Beijing Silvermine is a unique photographic portrait of the capital and the life of its inhabitants following the Cultural Revolution. It covers a period of 20 years, from 1985, namely when silver film started being used massively in China, to 2005, when digital photography started taking over. These 20 years are those of China’s economic opening, when people started prospering, travelling, consuming, having fun.
The art of Fashion needs to be covered. And photography is perhaps the perfect way to capture and share those new styles and trends in fashion. And with social media and fashion blogs on the internet it’s easy to reach a large crowd fast. The editors and photographers of these blogs swarm around the fashionable people attracted by Fashion Weeks held around the world. Chasing them, photographing them and in a way consuming their fashion styles to be shared among their hundreds or thousands, perhaps millions followers.
The short documentary created by Garage Magazine is called Take My Picture that explores this explosion in Street Fashion Photography.
When we set out to make this short, our intention simply was to observe the phenomenon of fashion bloggers and street style stars. As we started to review the footage, two salient trends became apparent: fashion editors frustrated by the ensuing commotion outside of shows, and the rise of “peacocking” street style stars as a result of the proliferation of blogs. This film examines these themes from both perspectives. – GARAGE MAGAZINE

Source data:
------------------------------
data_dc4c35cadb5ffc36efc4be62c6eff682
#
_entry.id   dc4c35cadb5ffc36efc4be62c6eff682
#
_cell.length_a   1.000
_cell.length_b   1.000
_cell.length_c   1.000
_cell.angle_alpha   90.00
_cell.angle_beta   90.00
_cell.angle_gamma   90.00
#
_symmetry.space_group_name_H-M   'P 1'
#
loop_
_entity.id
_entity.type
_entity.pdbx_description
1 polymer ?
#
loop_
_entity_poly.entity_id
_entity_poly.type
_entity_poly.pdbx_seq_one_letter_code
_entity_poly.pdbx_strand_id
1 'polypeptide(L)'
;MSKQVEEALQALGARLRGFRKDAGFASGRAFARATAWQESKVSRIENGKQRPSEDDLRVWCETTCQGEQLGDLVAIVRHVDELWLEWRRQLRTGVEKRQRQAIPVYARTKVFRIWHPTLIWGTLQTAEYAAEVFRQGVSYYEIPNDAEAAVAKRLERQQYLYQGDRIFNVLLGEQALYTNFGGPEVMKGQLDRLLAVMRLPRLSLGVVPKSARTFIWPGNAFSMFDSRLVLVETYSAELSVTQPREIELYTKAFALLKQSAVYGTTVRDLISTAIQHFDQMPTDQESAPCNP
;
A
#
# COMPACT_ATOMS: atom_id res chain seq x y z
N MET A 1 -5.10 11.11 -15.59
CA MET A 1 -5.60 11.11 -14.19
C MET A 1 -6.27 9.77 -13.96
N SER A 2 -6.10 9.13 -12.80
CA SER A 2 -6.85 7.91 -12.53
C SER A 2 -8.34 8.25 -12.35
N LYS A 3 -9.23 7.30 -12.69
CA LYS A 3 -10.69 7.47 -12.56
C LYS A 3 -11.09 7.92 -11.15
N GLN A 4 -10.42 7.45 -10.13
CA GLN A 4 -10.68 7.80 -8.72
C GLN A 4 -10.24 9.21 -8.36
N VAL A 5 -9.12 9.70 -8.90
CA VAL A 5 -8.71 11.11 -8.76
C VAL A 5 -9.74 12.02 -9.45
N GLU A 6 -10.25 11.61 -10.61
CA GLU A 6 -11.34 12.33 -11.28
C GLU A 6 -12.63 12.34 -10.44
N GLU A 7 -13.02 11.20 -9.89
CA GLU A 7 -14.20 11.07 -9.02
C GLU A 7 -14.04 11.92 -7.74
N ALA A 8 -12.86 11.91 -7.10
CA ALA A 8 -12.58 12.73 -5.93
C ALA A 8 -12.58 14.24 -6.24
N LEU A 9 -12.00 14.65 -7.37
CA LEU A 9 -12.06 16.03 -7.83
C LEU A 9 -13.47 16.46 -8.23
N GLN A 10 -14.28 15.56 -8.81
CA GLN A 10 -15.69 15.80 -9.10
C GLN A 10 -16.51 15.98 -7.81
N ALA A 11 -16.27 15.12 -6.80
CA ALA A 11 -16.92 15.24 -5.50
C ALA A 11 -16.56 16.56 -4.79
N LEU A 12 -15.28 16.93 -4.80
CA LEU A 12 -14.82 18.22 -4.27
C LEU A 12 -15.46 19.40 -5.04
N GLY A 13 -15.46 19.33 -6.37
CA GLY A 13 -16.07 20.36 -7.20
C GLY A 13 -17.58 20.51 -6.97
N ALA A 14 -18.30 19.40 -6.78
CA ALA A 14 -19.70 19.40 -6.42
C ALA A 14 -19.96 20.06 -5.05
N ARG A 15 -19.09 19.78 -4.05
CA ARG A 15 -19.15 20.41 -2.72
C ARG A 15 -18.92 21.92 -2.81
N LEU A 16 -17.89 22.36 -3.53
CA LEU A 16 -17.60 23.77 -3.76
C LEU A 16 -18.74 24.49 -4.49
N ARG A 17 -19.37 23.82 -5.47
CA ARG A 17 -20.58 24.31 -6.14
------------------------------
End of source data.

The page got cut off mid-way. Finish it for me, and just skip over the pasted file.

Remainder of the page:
Every artist will create a self-portrait once in a while. Whether it’s a study to try out some new ideas or a piece of remembrance for history’s sake. Rembrandt did it. Picasso did it. Cindy Sherman became famous with it. And today it seems that Photoshop gives photographers the same freedom every painter enjoys when creating something. Yet there are still artists out there who create everything without that useful digital tool.
And that makes the work of Laurence Demaison, French artist, even more wonderful and special. She’s an artist who shoots on film. The photographs are not manipulated afterwards. Sometimes she does play around with the chemicals a bit, but that’s it. Her work consists out of self-portraits that give me a sense of deepness and seriousness. The distortion of herself seem to resonate a deeper meaning. A meaning that go further than only her self-image. Often the finished images shows us a figure, not immediately recognizable to be Laurence herself. Her work brings me in a melancholic state of mind. What it does with you? I don’t know. Visit her website and see for yourself.
Belgium photographer Stephan van Fleteren is a true master in portrait photography. With an analog camera and black and white film he portrays the Belgium and Dutch famous ones. The high contrast he puts in the photos creates some true iconic mages. The grainy and high contrasts delivers a high impact and focusses the attention to the person in the photograph. And by his style it is almost like telling a story with just one image. What that story is, is up to the viewer. He manages to capture the people in such a way that his presence seems of no influence. Resulting in very wonderful and pure photographs.